[Another Problem - Linux boot time] Linux worked yesterday, won't start today!

I had my Yun working just as I wanted yesterday.

When I tried to start it today the Linux side would not boot. I took out my microSD card and it booted without it - but not when I replaced the SD Card. When I say it will not boot, I mean that it does not get to the stage where the too-bright white USB led lights and it connects to my WiFi network.

The only reason I can think of for the problem is that I disconnected it from my PC yesterday while I had an SSH session open (via WiFi) - only realized when it was too late.

Might that be the cause of the problem?

Has anyone any suggestions about how to diagnose or fix the problem short of completely rebuilding the microSD card ?

I could not find anything with Google.

Thanks

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Robin2: The only reason I can think of for the problem is that I disconnected it from my PC yesterday while I had an SSH session open (via WiFi) - only realized when it was too late.

I would be very surprised if this was the reason. I reboot mine all the time when I have an SSH session open and haven't had problems.

My first thought was that your sketch is sending data to the serial port which is being picked up by uboot and stopping the boot process (during the initial "press any key to interrupt booting" sequence. But removing the card wouldn't change that behavior.

My best suggestion at this point is to load and run the YunSerialTerminal sketch, press the YUN RST button, and capture then post the boot-up messages.

Now, I recall that you wanted to disable the bridge so you could do your own AR9331 communications. If you took it so far as to disable the boot-up messages on that port, you might be in trouble at this point. :o

It seems to have fixed itself. I did load the YunTerminal sketch and then "it worked"

It may be, as you say, that the Arduino program I had loaded was confusing the Linux side. If so that may be a PITA for what I want to do. But I will explore further.

I think I saw somewhere an arrangement for letting the Arduino side know when the Linux side had completed booting.

I have modified inittab to disable the bridge and I had been concerned that that would also prevent the Terminal from working - but apparantly not.

At the moment I am delighted that my EzScrn program works on the Yun just as on my PC (Linux and Windows7).

...R

Robin2: I think I saw somewhere an arrangement for letting the Arduino side know when the Linux side had completed booting.

I have done that in one of my applications, the discussion about it IS HERE.

I have seen a thread since then by someone who did something similar, but while waiting for the ready line to be asserted, his sketch echoes everything received on the Serial1 port to the Serial port, much like the YunSerialTerminal sketch. This lets him watch the boot up messages if he wants, which I think is a nice touch.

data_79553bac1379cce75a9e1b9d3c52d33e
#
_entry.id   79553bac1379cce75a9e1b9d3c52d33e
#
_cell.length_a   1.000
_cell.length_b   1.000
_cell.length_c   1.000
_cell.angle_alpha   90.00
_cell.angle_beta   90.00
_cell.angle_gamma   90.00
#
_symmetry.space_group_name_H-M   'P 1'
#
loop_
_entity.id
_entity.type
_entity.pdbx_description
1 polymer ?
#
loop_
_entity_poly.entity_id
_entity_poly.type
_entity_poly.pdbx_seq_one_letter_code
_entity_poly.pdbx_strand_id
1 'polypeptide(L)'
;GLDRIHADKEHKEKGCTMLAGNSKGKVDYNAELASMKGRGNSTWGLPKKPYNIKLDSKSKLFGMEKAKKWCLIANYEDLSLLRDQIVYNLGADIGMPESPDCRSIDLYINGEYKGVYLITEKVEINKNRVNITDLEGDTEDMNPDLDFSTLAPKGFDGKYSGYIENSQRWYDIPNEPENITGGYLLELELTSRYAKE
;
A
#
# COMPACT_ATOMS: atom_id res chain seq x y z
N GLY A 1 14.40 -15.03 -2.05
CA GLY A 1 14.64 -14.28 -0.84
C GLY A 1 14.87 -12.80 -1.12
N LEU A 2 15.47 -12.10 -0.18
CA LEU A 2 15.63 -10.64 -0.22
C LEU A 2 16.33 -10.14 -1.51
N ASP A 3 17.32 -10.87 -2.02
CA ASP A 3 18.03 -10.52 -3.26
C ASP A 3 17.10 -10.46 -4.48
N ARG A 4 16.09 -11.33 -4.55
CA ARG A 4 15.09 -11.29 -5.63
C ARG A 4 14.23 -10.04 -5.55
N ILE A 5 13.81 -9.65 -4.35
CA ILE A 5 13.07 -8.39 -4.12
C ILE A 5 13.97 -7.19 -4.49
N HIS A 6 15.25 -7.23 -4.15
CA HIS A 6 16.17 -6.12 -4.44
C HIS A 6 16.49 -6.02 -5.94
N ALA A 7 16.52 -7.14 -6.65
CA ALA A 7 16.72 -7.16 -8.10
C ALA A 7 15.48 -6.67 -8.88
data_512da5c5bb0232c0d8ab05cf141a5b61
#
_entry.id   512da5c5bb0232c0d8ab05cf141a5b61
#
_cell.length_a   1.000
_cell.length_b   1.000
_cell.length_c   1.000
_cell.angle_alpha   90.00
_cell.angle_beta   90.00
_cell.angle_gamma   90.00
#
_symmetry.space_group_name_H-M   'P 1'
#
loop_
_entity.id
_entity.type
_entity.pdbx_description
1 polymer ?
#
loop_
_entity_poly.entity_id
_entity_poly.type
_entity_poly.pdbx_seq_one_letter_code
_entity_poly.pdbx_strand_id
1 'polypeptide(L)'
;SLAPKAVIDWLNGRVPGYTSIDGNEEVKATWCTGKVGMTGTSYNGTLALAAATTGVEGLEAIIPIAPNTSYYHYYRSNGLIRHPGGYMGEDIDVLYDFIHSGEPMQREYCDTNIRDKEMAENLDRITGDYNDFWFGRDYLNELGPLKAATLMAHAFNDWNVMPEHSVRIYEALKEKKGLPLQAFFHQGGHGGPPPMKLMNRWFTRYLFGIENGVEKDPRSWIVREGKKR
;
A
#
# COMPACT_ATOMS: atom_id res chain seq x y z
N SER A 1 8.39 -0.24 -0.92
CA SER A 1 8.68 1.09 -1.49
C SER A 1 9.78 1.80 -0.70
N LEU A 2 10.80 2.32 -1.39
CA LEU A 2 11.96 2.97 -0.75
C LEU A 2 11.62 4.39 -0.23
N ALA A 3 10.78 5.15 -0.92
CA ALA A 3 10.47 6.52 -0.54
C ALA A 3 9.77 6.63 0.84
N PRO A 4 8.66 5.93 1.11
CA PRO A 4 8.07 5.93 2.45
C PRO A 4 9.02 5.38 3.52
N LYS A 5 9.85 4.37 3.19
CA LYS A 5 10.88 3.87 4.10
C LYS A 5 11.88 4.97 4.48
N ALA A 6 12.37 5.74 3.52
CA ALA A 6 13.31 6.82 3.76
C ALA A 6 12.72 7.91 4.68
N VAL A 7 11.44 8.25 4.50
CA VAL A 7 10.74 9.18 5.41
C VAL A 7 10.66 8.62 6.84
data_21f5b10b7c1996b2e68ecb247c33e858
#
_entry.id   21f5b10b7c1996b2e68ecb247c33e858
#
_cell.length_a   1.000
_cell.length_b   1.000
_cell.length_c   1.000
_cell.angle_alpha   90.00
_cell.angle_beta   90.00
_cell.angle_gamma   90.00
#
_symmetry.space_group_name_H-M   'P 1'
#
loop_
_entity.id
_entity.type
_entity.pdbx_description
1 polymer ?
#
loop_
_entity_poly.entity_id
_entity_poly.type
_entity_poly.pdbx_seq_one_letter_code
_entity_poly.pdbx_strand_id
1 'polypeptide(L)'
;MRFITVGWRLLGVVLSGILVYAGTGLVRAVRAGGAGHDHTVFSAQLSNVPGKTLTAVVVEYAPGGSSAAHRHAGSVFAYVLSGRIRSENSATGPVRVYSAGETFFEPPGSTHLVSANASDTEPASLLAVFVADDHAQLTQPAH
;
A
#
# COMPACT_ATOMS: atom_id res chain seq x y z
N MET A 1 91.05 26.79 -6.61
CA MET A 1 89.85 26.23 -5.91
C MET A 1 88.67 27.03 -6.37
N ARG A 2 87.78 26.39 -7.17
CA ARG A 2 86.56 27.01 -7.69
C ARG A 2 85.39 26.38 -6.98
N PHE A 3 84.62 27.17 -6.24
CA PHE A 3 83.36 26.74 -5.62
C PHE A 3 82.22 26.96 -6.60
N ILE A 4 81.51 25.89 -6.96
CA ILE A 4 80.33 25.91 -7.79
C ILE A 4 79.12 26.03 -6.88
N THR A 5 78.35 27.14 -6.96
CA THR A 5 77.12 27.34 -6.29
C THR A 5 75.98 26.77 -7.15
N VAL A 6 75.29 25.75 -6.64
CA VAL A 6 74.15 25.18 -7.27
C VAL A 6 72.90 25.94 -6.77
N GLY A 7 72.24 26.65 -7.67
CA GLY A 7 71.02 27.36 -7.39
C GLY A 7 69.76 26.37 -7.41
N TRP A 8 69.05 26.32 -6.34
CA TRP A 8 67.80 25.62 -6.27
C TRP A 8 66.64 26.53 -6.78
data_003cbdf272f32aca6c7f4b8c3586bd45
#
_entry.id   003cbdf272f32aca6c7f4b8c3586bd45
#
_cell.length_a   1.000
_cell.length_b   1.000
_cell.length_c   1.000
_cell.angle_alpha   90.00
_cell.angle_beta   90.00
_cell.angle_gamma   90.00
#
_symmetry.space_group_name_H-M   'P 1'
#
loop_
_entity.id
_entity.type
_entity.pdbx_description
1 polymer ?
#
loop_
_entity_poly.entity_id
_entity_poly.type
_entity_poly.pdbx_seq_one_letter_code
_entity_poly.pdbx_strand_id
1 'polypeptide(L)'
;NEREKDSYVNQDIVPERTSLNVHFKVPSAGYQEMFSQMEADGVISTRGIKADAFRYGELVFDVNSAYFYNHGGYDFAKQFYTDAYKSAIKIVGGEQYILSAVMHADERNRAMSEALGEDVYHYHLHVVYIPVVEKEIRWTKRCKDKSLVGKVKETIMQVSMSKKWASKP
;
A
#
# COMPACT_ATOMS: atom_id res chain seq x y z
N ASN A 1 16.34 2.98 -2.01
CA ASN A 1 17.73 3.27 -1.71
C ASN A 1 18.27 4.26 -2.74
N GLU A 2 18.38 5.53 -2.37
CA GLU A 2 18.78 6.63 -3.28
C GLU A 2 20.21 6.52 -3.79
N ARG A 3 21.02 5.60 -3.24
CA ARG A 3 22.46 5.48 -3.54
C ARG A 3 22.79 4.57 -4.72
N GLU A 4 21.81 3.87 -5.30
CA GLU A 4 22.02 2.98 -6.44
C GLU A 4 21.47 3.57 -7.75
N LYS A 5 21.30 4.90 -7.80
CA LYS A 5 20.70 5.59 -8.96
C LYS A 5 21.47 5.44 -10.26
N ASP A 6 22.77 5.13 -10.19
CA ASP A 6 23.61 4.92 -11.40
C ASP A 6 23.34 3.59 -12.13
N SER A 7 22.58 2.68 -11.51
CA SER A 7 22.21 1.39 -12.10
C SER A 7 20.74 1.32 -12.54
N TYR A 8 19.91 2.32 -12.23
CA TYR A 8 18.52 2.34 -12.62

ShapeShifter: This lets him watch the boot up messages if he wants, which I think is a nice touch.

Thanks for the link. I haven't got around to any more tests.

The idea of being able to watch the the boot messages had crossed my mind - thanks for reinforcing the idea.

edit to add... Following a quck scan through your link, is there any web page that explains the use / usage of the AR9331 GPIO pins. It seems like they do some interesting stuff.

...R

Robin2: Following a quck scan through your link, is there any web page that explains the use / usage of the AR9331 GPIO pins. It seems like they do some interesting stuff.

The OpenWRT GPIO Wiki has some general information about how to control GPIO lines.

But as far as what GPIO lines are connected to what on the Yun, I used the Yun schematics to sort it out. That's how I figured out that GP22 needs to be brought high to enable the level shifter before GP19 can be used to signal the MCU's handshake connection on D7.

Thanks @ShapeShifter you have been very helpful.

...R

I have been fiddling with this all day. @ShapeShifter's code works great. But after more thought its not the solution I want because it requires a user sufficiently knowledgable to fiddle with /etc/rc.local.

The software alternative is to wait to make sure the Linux startup console has stopped sending text - but that means a wait of 30 seconds (20 secs is definitely too short).

I am looking for a common system that works on an Uno or Mega, a Leonardo and a Yun. Up to now I have dealt with the Arduino boot process by getting Python to wait for the Arduino to send "Arduino is ready"

But that does not work with a re-powered Yun because it interferes with the slower Linux boot process.

I have reluctantly come to the conclusion that the best approach is to have Python initiate communication after allowing a fixed time (12 secs seems to be needed with the Leonardo) for the Arduino boot process. That way the Arduino on a Yun will be quiet during the Linux boot process. And when new code is uploaded to the Arduino on the Yun the time to restart the Python program (which will restart the Arduino) is only 12 secs rather than 30.

Better ideas would be very welcome.

...R